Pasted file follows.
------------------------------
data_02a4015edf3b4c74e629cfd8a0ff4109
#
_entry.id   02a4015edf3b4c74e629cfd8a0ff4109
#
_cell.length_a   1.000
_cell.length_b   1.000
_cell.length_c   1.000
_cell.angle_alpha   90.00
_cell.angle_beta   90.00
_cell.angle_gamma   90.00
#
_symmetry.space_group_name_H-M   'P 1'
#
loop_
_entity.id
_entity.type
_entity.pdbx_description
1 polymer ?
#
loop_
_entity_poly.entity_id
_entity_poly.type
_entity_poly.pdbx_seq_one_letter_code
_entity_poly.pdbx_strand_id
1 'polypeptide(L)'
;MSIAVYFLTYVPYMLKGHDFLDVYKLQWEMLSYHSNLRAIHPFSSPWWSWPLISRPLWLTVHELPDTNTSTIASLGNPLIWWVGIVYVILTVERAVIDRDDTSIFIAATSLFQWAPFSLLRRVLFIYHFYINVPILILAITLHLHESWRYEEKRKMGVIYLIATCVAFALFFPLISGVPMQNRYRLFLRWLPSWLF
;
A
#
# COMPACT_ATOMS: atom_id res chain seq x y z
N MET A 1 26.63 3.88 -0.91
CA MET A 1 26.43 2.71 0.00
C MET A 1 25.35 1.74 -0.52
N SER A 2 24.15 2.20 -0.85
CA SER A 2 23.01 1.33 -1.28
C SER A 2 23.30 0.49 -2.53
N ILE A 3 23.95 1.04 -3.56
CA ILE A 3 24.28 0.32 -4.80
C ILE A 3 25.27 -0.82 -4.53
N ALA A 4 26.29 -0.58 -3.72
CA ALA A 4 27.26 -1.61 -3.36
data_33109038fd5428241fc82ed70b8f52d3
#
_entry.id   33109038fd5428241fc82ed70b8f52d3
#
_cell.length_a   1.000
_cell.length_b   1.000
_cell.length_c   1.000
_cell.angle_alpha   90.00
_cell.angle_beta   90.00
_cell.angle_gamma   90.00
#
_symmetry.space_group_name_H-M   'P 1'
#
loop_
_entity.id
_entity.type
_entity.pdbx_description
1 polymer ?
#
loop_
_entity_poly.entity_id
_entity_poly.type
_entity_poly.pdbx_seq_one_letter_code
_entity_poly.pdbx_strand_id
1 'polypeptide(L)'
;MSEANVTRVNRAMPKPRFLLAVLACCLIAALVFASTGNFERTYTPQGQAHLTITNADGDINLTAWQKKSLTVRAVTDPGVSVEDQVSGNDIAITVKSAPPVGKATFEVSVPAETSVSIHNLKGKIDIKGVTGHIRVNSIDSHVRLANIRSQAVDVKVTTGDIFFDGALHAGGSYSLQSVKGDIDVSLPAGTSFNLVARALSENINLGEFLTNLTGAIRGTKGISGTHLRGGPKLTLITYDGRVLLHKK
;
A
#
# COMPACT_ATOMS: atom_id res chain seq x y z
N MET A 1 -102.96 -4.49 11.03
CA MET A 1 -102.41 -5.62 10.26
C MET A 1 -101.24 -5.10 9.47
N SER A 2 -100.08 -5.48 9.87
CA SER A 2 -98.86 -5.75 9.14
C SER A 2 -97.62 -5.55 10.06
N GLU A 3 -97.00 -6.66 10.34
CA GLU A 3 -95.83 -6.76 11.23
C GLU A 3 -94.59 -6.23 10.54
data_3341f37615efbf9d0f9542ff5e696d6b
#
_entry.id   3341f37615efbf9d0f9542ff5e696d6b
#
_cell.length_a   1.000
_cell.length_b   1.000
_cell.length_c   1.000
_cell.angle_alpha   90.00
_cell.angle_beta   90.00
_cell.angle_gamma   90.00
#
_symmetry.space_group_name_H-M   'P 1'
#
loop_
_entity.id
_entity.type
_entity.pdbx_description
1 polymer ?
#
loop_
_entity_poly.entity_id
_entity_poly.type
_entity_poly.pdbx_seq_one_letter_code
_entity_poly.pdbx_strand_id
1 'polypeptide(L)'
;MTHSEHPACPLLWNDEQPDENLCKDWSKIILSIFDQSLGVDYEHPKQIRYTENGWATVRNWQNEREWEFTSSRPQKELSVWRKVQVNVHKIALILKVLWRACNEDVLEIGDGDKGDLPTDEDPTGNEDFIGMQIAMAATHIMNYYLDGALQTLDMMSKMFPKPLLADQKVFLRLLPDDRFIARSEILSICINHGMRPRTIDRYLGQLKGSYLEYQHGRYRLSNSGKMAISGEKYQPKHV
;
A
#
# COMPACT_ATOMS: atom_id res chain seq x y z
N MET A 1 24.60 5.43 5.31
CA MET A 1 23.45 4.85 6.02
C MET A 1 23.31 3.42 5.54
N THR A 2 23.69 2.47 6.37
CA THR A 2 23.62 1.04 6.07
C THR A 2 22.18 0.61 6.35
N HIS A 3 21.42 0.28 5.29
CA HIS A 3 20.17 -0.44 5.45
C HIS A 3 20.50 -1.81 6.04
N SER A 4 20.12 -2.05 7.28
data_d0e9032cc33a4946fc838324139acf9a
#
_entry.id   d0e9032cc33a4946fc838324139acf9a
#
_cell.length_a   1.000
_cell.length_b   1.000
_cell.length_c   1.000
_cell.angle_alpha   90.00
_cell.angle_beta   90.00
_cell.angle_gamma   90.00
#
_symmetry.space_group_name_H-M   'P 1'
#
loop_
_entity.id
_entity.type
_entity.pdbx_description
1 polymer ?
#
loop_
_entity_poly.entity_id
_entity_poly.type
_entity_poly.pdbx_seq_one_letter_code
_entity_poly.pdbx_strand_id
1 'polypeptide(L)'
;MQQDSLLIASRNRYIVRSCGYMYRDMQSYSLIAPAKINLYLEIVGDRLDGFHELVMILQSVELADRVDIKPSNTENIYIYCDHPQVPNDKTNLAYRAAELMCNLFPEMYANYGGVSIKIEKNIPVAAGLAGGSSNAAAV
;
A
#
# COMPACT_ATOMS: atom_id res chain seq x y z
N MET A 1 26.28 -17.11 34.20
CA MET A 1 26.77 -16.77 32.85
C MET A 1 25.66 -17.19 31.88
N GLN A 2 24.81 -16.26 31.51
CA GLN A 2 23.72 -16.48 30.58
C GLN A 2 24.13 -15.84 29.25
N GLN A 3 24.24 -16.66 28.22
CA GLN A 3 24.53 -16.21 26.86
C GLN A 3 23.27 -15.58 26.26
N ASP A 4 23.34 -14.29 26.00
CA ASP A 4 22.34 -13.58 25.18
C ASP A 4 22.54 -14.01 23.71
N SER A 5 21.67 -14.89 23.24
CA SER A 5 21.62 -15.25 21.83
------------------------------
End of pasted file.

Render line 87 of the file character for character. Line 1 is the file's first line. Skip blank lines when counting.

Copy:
_cell.length_c   1.000